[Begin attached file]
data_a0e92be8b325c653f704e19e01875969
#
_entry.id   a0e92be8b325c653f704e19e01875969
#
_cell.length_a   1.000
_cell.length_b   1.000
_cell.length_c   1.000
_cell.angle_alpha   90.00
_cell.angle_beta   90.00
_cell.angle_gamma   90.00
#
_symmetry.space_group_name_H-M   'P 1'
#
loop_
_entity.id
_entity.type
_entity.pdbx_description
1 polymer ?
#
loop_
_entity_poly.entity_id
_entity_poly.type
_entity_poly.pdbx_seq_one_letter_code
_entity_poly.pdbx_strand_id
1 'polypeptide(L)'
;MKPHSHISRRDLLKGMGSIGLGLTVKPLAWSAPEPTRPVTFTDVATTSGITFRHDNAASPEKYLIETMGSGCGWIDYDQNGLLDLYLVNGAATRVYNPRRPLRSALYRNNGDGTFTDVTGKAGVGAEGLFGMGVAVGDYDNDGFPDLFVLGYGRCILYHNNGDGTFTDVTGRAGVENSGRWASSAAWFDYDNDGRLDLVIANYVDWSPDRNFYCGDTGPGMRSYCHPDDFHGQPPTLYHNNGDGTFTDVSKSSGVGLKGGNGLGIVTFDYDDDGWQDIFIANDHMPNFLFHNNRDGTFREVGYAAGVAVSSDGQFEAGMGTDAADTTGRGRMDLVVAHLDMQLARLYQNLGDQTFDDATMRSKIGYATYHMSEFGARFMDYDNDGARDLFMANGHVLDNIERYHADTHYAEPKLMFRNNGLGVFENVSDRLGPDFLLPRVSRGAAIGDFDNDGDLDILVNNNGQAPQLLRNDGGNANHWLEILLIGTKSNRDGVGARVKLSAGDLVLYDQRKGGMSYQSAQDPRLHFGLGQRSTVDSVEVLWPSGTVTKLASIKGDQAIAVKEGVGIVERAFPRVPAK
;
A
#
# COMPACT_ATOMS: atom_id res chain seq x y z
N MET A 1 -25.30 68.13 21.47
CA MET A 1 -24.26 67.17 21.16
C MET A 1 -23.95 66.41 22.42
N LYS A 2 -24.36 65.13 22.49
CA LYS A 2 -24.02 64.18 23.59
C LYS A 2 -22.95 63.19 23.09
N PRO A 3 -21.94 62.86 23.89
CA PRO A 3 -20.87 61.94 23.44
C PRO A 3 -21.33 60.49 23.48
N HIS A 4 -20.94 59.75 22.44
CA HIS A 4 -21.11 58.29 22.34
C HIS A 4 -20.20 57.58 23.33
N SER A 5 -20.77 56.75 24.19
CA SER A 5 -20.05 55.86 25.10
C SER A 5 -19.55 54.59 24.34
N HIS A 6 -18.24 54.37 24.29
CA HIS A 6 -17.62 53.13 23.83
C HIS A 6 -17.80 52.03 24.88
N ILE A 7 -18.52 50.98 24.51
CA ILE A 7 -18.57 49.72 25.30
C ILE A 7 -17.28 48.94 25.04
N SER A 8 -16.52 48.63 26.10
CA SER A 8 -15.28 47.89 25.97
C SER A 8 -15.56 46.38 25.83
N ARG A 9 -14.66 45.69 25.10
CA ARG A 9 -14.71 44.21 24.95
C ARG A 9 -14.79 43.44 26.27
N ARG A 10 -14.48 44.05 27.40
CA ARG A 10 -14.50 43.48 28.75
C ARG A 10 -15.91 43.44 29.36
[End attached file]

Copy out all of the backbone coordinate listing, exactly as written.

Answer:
data_a0e92be8b325c653f704e19e01875969
#
_entry.id   a0e92be8b325c653f704e19e01875969
#
_cell.length_a   1.000
_cell.length_b   1.000
_cell.length_c   1.000
_cell.angle_alpha   90.00
_cell.angle_beta   90.00
_cell.angle_gamma   90.00
#
_symmetry.space_group_name_H-M   'P 1'
#
loop_
_entity.id
_entity.type
_entity.pdbx_description
1 polymer ?
#
loop_
_entity_poly.entity_id
_entity_poly.type
_entity_poly.pdbx_seq_one_letter_code
_entity_poly.pdbx_strand_id
1 'polypeptide(L)'
;MKPHSHISRRDLLKGMGSIGLGLTVKPLAWSAPEPTRPVTFTDVATTSGITFRHDNAASPEKYLIETMGSGCGWIDYDQNGLLDLYLVNGAATRVYNPRRPLRSALYRNNGDGTFTDVTGKAGVGAEGLFGMGVAVGDYDNDGFPDLFVLGYGRCILYHNNGDGTFTDVTGRAGVENSGRWASSAAWFDYDNDGRLDLVIANYVDWSPDRNFYCGDTGPGMRSYCHPDDFHGQPPTLYHNNGDGTFTDVSKSSGVGLKGGNGLGIVTFDYDDDGWQDIFIANDHMPNFLFHNNRDGTFREVGYAAGVAVSSDGQFEAGMGTDAADTTGRGRMDLVVAHLDMQLARLYQNLGDQTFDDATMRSKIGYATYHMSEFGARFMDYDNDGARDLFMANGHVLDNIERYHADTHYAEPKLMFRNNGLGVFENVSDRLGPDFLLPRVSRGAAIGDFDNDGDLDILVNNNGQAPQLLRNDGGNANHWLEILLIGTKSNRDGVGARVKLSAGDLVLYDQRKGGMSYQSAQDPRLHFGLGQRSTVDSVEVLWPSGTVTKLASIKGDQAIAVKEGVGIVERAFPRVPAK
;
A
#
# COMPACT_ATOMS: atom_id res chain seq x y z
N MET A 1 -25.30 68.13 21.47
CA MET A 1 -24.26 67.17 21.16
C MET A 1 -23.95 66.41 22.42
N LYS A 2 -24.36 65.13 22.49
CA LYS A 2 -24.02 64.18 23.59
C LYS A 2 -22.95 63.19 23.09
N PRO A 3 -21.94 62.86 23.89
CA PRO A 3 -20.87 61.94 23.44
C PRO A 3 -21.33 60.49 23.48
N HIS A 4 -20.94 59.75 22.44
CA HIS A 4 -21.11 58.29 22.34
C HIS A 4 -20.20 57.58 23.33
N SER A 5 -20.77 56.75 24.19
CA SER A 5 -20.05 55.86 25.10
C SER A 5 -19.55 54.59 24.34
N HIS A 6 -18.24 54.37 24.29
CA HIS A 6 -17.62 53.13 23.83
C HIS A 6 -17.80 52.03 24.88
N ILE A 7 -18.52 50.98 24.51
CA ILE A 7 -18.57 49.72 25.30
C ILE A 7 -17.28 48.94 25.04
N SER A 8 -16.52 48.63 26.10
CA SER A 8 -15.28 47.89 25.97
C SER A 8 -15.56 46.38 25.83
N ARG A 9 -14.66 45.69 25.10
CA ARG A 9 -14.71 44.21 24.95
C ARG A 9 -14.79 43.44 26.27
N ARG A 10 -14.48 44.05 27.40
CA ARG A 10 -14.50 43.48 28.75
C ARG A 10 -15.91 43.44 29.36